Should Students Be Tracked by Ability?

Some activists worry that ability tracking doesn't help all students get an equal education.
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Parents, educators and policymakers debate the benefits and drawbacks of ability tracking. While some say it benefits both gifted and struggling students, others worry it stigmatizes struggling students and interferes with their educational progress. Schools can adopt different approaches to ability tracking; some schools opt to track students within a classroom, by breaking them into groups by ability, while others track students by placing them in different classrooms and programs depending upon their academic success.

1 Stereotypes and Stigma

Students who are tracked according to ability may be stigmatized, particularly if they have developmental delays or other disabilities. A 2010 study by the PCB Foundation, for example, found that ability tracking tends to increase social segregation among students. This can cause stereotypes to proliferate. Under the Individuals With Disabilities in Education Act, students with disabilities are entitled to the least restrictive environment possible, so placing students with learning difficulties into alternative classrooms could be a violation of this law.

2 Access to Quality Instruction

In a 2013 "New York Times" article, several teachers argued that ability tracking allowed them to provide higher quality instruction. Proponents of tracking believe that the practice makes it easier for teachers to tailor their instruction to student needs and provide both advanced and struggling students with appropriate coursework. According to research compiled by the Principals' Partnership, however, students tracked into lower-ability groups tend to receive low-quality instruction, causing them to fall further behind.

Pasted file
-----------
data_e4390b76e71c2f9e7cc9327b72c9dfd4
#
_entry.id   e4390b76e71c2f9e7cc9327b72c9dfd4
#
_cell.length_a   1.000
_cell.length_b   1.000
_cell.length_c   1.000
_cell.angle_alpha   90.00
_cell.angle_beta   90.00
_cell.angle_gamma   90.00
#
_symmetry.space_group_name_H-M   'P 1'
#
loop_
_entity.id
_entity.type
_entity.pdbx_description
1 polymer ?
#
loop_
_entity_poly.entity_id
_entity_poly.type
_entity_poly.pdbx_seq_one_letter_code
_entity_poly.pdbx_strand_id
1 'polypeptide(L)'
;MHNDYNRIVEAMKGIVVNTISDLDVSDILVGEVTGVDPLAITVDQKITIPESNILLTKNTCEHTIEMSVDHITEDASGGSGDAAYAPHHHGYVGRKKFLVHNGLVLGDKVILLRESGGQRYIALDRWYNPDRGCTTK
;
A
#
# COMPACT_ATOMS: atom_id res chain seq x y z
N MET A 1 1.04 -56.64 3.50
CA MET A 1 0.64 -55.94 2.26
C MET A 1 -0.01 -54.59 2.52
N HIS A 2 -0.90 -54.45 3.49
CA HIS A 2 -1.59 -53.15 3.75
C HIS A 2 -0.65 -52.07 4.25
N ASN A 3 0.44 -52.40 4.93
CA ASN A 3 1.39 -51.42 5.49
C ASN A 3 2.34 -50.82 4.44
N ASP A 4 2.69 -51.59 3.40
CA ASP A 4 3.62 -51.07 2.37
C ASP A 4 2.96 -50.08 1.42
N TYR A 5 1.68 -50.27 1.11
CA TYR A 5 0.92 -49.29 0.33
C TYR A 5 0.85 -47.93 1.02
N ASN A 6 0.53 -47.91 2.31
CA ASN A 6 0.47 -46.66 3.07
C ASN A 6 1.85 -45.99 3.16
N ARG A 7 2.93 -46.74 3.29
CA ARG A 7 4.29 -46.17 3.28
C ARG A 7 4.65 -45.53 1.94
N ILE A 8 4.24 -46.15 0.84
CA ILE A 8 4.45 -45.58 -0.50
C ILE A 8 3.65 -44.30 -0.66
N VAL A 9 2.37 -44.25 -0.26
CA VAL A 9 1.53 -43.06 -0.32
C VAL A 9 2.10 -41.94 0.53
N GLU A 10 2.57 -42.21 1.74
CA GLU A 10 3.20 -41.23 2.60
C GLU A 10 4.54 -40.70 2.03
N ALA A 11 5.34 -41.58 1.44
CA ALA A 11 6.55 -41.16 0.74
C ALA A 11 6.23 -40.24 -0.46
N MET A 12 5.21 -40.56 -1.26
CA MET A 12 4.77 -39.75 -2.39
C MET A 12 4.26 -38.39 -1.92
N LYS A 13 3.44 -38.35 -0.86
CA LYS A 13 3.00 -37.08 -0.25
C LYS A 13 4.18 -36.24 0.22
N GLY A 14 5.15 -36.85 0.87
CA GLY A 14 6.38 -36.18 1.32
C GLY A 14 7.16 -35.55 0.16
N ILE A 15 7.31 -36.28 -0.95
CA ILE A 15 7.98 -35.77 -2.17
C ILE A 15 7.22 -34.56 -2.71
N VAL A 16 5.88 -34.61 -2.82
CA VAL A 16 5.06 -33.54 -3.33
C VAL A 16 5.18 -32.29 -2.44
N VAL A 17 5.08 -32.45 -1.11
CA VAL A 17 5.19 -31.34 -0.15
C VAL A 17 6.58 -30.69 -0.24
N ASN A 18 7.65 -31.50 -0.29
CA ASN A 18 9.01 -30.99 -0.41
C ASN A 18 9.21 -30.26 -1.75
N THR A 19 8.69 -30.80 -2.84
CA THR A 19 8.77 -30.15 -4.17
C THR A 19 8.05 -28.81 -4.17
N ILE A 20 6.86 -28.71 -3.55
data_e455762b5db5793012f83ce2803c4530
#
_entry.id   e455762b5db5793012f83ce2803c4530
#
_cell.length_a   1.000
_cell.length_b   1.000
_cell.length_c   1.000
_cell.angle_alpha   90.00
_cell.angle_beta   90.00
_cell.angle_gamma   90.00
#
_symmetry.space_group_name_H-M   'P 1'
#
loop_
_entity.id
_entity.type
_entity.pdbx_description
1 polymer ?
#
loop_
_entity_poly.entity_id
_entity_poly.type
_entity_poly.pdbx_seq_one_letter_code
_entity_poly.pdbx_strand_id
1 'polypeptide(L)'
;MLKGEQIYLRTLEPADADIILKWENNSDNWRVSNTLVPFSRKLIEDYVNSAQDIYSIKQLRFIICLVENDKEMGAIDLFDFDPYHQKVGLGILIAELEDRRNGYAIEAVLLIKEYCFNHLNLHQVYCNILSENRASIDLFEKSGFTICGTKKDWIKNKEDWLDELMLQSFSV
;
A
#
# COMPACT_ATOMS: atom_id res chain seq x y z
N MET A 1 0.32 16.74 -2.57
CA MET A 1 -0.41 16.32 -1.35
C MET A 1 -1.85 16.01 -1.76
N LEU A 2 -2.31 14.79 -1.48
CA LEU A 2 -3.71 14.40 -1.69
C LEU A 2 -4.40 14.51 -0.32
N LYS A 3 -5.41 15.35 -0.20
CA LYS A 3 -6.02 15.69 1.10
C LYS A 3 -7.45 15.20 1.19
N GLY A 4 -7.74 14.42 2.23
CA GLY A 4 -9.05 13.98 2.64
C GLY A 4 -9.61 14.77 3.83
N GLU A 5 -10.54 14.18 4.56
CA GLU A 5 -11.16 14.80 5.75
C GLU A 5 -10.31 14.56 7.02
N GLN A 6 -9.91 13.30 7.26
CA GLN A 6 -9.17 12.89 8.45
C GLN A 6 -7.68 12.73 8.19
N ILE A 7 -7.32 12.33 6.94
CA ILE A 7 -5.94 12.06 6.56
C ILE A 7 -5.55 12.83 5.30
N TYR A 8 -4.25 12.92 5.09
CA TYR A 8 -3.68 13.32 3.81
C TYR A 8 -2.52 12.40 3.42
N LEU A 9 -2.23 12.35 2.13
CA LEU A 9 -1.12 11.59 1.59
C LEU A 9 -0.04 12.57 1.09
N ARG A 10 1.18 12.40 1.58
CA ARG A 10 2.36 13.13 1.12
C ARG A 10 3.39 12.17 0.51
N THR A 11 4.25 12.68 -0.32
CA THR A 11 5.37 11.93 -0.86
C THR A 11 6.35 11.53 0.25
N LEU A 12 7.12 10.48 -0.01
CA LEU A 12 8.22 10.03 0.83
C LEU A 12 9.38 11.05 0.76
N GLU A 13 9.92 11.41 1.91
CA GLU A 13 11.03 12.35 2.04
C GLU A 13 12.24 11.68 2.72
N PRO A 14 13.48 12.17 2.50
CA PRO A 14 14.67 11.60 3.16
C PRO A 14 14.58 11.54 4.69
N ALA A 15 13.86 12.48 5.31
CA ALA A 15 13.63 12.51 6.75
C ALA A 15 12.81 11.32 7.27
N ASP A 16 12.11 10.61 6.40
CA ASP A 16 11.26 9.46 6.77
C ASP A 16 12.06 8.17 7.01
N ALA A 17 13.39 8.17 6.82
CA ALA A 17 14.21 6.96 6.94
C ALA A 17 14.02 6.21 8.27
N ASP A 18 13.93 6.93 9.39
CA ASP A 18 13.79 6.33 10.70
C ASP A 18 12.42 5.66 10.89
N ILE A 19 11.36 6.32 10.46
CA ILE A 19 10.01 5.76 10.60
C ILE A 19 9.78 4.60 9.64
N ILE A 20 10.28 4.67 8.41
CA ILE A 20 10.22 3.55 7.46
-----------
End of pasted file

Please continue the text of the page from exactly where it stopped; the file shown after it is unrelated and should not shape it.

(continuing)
3 Self-Fulfilling Prophecies

Some advocates worry that tracking creates a self-fulfilling prophecy. When a child believes she's not as smart as other kids, she may work less hard, resulting in lower grades. Similarly, children in gifted programs may gain a confidence boost that causes them to try harder. The National Association of School Psychologists argues that tracking can create such self-fulfilling prophecies and therefore opposes the practice.

4 Accuracy of Tracking Mechanisms

Racial minorities are significantly more likely to be tracked into low-performing groups. While proponents of tracking argue that such tracking might ensure these students get more personalized attention, racial disparities give rise to concerns about tracking mechanisms. Teacher assessments are subjective, and organizations such as Fair Test argue that standardized tests can contain racial and cultural biases, resulting in lower scores for students in minority groups and from low-income families.

Van Thompson is an attorney and writer. A former martial arts instructor, he holds bachelor's degrees in music and computer science from Westchester University, and a juris doctor from Georgia State University. He is the recipient of numerous writing awards, including a 2009 CALI Legal Writing Award.